And so the internal struggle goes.

Having mixed feelings about recovery is to be expected. 

One reason has to do with Diet Culture. 

Another has to do with the tendency for sufferers not to recognize just how sick they are. (Kind of like fish not knowing they’re wet.)

The danger of ambivalence, while normal, is that it can keep you stuck. 

The upside of ambivalence, while normal, is that it can keep you stuck.

And the fluctuation between the drive to recover and the resistance to that commitment can happen at any point in recovery. 

The inevitable result is treatment delays, relapses, or quitting.

Fortunately, there are ways to effectively work through this to-be-expected phase of recovery. 

Strategies to Address Ambivalence in Eating Disorder Recovery

Feelings vs. facts

You can be in recovery, engaging in recovery behaviors, even if your mind is not completely on board.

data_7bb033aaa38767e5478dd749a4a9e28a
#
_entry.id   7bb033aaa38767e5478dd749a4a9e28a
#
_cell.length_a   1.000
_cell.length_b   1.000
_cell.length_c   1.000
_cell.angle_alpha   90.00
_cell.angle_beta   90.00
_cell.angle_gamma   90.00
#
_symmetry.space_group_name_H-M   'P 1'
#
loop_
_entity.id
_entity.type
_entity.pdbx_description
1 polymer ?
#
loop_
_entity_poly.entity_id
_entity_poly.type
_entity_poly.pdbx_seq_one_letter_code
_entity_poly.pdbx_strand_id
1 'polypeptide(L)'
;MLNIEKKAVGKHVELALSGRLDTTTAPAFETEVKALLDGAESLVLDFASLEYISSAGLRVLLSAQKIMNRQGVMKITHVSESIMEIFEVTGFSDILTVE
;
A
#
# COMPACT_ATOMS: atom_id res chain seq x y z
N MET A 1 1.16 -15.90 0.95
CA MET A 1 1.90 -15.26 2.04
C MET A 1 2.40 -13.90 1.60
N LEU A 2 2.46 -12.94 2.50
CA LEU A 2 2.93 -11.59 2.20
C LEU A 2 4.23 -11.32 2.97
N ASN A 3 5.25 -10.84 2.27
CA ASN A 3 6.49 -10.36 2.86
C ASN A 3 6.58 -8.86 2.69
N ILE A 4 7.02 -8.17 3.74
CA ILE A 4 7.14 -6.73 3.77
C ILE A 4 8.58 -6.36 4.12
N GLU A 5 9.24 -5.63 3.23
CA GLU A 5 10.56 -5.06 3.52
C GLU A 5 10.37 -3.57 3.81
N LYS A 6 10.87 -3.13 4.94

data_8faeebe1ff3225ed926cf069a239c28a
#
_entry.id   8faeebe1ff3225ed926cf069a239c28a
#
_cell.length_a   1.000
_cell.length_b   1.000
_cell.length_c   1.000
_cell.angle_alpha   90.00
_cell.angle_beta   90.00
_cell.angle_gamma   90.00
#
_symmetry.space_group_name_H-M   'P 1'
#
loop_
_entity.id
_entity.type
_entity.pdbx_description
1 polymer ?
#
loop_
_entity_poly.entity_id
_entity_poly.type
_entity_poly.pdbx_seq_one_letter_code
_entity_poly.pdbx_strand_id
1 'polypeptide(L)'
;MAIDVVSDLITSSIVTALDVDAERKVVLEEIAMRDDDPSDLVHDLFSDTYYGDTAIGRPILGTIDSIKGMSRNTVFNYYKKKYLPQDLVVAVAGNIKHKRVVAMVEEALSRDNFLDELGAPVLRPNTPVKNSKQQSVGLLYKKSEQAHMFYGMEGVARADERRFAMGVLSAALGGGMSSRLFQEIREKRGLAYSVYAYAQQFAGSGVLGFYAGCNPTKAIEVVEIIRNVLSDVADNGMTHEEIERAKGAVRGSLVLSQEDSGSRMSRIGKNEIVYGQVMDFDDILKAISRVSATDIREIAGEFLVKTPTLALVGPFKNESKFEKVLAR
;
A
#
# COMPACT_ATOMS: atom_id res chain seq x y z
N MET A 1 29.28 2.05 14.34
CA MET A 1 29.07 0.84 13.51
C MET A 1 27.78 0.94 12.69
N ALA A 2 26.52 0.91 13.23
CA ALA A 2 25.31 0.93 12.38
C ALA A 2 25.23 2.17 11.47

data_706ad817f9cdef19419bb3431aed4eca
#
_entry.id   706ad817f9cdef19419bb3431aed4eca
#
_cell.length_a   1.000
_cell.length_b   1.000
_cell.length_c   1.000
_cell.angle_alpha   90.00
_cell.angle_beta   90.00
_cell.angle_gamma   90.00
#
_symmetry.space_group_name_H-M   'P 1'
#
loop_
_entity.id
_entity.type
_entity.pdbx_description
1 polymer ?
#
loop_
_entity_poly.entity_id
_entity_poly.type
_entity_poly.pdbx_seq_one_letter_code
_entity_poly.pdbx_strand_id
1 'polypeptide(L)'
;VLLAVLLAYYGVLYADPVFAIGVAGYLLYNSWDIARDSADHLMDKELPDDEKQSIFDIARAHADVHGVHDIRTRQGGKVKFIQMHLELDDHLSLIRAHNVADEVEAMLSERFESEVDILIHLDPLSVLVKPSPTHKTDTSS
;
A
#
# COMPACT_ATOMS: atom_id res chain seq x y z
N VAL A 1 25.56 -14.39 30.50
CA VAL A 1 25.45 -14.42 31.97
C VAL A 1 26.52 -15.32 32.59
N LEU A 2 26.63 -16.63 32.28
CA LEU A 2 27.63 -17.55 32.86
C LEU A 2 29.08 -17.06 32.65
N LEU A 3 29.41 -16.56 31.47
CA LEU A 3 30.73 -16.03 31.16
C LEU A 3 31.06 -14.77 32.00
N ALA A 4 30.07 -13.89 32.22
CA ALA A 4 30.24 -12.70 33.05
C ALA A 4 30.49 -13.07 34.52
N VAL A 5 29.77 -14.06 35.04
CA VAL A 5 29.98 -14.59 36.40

Feeling scared or anxious about recovering doesn’t mean you’re better off avoiding recovery. Feelings are just feelings. They come, and they go.

Put another way: Recovery requires that you take your feelings out of the driver’s seat.

Let’s say you’re considering having a tuna sandwich for lunch. You want to eat it because you know you “should.” It will, after all, be nourishing – a good thing.

But an interrupting voice in your head is telling you not to eat it. You had promised yourself you wouldn’t eat until a certain time of day.

Just because part of you doesn’t want to eat it, you aren’t mandated to listen to or abide by the directives you created.

Instead, you can override that voice and choose the recovery oriented-decision. Eat the sandwich! Put on mayo and have a pickle, too (without factoring in what you ate earlier or what you anticipate eating later). 

Acting as-if

Opposition to recovery and a simultaneous desire for it is a difficult internal conflict to sit with. 

One way to proceed is to take this cognitive dissonance as an opportunity to act as if you want recovery.